Social anxiety disorder (SAD) is a common and heritable psychiatric disorder. However, genetic studies in SAD are rare and only a few candidate genes have been implicated so far. In the present study, we investigated whether single-nucleotide polymorphisms (SNPs) associated with other psychiatric disorders also contribute toward the development of SAD and followed up variants associated with SAD on the phenotypic level.Patients and methods
We genotyped a total of 24 SNPs in a German sample of 321 SAD patients and 804 controls. We carried out single-marker analyses as well as quantitative association analyses of SAD severity and harm avoidance.Results
None of the variants investigated showed an association with SAD in our case–control sample after Bonferroni correction. Two SNPs reached nominal significance (rs818702, P=0.032; rs140701, P=0.048). Of these, only rs140701 showed an association in the same allelic direction as reported previously. This SNP is located within the serotonin transporter gene SLC6A4, which is the primary target of selective-serotonin reuptake inhibitors used for the treatment of depressive and anxiety disorders. The quantitative association analysis of all cases with available data on symptom severity showed four SNPs with a nominal significant association. Among these SNPs, rs10994359 showed the strongest association (P=0.001) and was located near the ANK3 gene. In addition, rs10994359 was nominally associated with harm avoidance scores (P=0.001).Conclusion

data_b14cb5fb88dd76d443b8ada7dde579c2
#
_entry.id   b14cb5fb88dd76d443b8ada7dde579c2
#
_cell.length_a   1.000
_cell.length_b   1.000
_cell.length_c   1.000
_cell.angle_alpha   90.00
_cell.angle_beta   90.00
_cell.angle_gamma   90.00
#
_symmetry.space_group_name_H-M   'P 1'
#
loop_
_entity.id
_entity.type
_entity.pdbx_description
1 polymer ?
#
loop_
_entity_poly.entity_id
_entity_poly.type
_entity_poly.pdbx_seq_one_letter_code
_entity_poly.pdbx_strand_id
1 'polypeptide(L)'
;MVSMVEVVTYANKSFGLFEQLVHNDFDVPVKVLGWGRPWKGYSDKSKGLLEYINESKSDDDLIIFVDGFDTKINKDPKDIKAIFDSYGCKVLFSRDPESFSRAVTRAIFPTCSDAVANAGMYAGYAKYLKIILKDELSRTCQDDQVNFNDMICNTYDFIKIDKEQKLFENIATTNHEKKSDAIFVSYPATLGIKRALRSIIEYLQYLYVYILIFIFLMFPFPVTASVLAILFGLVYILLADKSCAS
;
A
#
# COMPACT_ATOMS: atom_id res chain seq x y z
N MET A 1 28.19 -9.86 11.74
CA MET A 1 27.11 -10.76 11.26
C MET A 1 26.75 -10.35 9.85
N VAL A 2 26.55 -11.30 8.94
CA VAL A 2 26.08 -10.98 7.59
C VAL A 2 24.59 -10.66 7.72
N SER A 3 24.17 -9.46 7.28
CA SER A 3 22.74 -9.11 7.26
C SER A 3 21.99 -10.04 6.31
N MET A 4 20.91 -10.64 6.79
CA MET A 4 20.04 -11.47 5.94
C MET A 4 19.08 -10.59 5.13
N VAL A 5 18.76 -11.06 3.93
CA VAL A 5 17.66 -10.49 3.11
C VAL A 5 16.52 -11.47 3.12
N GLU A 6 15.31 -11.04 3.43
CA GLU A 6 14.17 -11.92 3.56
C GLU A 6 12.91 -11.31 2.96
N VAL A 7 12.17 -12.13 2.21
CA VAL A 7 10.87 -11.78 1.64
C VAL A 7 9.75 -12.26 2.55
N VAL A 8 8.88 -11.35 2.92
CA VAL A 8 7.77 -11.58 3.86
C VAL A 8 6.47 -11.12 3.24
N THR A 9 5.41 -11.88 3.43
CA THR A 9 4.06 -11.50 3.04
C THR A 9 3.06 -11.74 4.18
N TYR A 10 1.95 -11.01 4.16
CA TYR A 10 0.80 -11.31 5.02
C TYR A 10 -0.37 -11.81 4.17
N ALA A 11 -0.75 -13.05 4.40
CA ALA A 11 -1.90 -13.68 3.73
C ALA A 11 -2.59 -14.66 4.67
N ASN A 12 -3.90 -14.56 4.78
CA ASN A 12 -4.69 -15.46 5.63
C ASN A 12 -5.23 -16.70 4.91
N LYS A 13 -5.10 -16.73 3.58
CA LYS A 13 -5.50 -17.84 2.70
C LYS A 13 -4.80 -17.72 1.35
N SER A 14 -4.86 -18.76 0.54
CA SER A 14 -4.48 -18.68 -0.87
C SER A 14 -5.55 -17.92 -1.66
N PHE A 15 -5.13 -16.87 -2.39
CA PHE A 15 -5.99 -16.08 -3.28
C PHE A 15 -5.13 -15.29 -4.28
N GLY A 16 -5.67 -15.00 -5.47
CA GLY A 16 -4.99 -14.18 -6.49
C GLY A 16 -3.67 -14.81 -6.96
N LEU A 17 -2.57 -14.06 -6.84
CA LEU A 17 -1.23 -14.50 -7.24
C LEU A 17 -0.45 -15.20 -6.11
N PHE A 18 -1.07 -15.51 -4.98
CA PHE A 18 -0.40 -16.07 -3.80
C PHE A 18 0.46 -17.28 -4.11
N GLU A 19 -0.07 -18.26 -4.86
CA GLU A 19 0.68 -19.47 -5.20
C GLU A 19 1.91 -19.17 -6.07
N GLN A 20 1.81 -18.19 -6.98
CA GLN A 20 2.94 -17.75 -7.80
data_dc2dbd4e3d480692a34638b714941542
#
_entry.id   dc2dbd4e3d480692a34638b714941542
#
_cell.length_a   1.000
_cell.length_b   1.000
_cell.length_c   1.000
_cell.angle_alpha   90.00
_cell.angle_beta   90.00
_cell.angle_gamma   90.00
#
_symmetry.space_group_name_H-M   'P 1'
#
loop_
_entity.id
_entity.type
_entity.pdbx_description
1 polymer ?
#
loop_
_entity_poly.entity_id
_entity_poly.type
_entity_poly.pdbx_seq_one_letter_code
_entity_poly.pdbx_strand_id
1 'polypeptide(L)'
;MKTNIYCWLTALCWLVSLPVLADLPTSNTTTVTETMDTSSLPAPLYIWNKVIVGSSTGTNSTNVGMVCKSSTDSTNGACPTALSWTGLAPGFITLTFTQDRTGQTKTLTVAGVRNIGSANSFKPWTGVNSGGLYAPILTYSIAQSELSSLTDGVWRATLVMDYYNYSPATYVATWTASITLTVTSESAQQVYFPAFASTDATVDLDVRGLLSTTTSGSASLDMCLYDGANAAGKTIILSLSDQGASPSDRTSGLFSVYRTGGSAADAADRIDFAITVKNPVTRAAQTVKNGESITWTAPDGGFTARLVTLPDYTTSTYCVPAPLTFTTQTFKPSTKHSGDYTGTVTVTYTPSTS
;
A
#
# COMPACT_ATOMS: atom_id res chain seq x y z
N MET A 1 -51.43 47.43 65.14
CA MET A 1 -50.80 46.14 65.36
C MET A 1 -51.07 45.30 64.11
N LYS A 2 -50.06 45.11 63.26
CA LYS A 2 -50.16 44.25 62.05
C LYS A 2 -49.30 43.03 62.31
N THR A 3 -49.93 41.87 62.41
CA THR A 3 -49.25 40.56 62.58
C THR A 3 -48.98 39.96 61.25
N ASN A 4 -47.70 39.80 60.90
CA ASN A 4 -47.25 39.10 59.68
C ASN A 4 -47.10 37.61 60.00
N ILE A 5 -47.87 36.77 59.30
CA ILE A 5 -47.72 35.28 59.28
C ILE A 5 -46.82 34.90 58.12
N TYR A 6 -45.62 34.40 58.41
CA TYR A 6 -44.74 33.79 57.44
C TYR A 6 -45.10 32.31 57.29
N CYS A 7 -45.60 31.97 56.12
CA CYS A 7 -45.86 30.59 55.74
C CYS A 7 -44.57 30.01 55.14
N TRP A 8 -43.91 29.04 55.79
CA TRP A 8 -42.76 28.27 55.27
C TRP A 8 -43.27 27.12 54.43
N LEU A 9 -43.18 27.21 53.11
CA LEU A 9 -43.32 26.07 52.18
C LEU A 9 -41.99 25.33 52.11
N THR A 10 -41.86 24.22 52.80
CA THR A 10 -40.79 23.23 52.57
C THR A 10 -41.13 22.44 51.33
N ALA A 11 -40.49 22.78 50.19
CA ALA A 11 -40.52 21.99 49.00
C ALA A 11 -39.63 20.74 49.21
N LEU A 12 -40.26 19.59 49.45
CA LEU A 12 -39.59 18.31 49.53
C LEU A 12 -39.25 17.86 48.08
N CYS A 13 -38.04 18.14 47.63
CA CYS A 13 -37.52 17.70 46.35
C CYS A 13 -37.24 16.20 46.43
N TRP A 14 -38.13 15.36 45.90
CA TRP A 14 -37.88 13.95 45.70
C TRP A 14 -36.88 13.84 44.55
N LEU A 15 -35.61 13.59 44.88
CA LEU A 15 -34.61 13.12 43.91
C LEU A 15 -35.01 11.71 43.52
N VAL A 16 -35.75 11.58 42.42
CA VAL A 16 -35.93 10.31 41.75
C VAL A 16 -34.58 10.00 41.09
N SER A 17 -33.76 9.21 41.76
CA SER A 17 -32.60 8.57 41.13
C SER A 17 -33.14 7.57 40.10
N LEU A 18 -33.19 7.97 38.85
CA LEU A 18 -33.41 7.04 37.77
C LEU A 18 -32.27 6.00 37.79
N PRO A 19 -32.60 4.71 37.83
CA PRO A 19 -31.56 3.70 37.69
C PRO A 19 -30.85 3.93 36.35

Our results provide further evidence for an involvement of the serotonin transporter gene SLC6A4 in the etiology of anxiety-related traits. Furthermore, our study implicates that genetic variation at the genome-wide associated bipolar disorder locus ANK3 might influence anxiety-related personality traits.